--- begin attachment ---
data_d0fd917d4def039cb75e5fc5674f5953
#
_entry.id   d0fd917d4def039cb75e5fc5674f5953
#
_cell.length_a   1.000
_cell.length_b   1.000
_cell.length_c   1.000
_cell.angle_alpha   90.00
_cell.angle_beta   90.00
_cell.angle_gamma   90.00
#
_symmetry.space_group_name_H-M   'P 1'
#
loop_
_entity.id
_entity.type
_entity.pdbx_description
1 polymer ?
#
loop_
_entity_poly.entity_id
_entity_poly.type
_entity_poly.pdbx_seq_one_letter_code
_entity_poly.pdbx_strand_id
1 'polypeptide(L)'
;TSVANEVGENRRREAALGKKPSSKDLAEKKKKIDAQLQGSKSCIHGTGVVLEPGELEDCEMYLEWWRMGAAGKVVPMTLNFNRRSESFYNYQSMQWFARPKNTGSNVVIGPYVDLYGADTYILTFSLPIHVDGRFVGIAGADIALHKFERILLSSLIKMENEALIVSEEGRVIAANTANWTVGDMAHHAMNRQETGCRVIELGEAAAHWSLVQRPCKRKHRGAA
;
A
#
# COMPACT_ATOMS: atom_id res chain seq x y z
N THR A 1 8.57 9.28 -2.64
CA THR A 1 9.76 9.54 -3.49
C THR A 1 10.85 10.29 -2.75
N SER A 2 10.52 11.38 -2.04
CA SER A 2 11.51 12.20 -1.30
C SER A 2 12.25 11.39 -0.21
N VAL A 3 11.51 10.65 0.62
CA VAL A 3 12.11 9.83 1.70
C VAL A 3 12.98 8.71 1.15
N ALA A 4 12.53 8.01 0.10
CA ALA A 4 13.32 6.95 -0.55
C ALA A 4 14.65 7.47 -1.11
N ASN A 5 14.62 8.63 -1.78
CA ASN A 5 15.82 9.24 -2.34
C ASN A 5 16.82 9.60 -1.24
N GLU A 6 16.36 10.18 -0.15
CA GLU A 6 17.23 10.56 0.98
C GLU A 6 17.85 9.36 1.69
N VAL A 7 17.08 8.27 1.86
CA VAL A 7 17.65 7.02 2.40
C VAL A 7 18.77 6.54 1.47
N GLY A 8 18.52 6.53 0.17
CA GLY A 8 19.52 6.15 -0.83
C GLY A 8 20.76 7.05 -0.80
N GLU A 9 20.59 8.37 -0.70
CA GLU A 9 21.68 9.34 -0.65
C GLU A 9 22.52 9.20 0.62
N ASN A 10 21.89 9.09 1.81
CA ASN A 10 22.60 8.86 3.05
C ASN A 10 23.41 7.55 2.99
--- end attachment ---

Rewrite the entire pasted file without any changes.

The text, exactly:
data_d0fd917d4def039cb75e5fc5674f5953
#
_entry.id   d0fd917d4def039cb75e5fc5674f5953
#
_cell.length_a   1.000
_cell.length_b   1.000
_cell.length_c   1.000
_cell.angle_alpha   90.00
_cell.angle_beta   90.00
_cell.angle_gamma   90.00
#
_symmetry.space_group_name_H-M   'P 1'
#
loop_
_entity.id
_entity.type
_entity.pdbx_description
1 polymer ?
#
loop_
_entity_poly.entity_id
_entity_poly.type
_entity_poly.pdbx_seq_one_letter_code
_entity_poly.pdbx_strand_id
1 'polypeptide(L)'
;TSVANEVGENRRREAALGKKPSSKDLAEKKKKIDAQLQGSKSCIHGTGVVLEPGELEDCEMYLEWWRMGAAGKVVPMTLNFNRRSESFYNYQSMQWFARPKNTGSNVVIGPYVDLYGADTYILTFSLPIHVDGRFVGIAGADIALHKFERILLSSLIKMENEALIVSEEGRVIAANTANWTVGDMAHHAMNRQETGCRVIELGEAAAHWSLVQRPCKRKHRGAA
;
A
#
# COMPACT_ATOMS: atom_id res chain seq x y z
N THR A 1 8.57 9.28 -2.64
CA THR A 1 9.76 9.54 -3.49
C THR A 1 10.85 10.29 -2.75
N SER A 2 10.52 11.38 -2.04
CA SER A 2 11.51 12.20 -1.30
C SER A 2 12.25 11.39 -0.21
N VAL A 3 11.51 10.65 0.62
CA VAL A 3 12.11 9.83 1.70
C VAL A 3 12.98 8.71 1.15
N ALA A 4 12.53 8.01 0.10
CA ALA A 4 13.32 6.95 -0.55
C ALA A 4 14.65 7.47 -1.11
N ASN A 5 14.62 8.63 -1.78
CA ASN A 5 15.82 9.24 -2.34
C ASN A 5 16.82 9.60 -1.24
N GLU A 6 16.36 10.18 -0.15
CA GLU A 6 17.23 10.56 0.98
C GLU A 6 17.85 9.36 1.69
N VAL A 7 17.08 8.27 1.86
CA VAL A 7 17.65 7.02 2.40
C VAL A 7 18.77 6.54 1.47
N GLY A 8 18.52 6.53 0.17
CA GLY A 8 19.52 6.15 -0.83
C GLY A 8 20.76 7.05 -0.80
N GLU A 9 20.59 8.37 -0.70
CA GLU A 9 21.68 9.34 -0.65
C GLU A 9 22.52 9.20 0.62
N ASN A 10 21.89 9.09 1.81
CA ASN A 10 22.60 8.86 3.05
C ASN A 10 23.41 7.55 2.99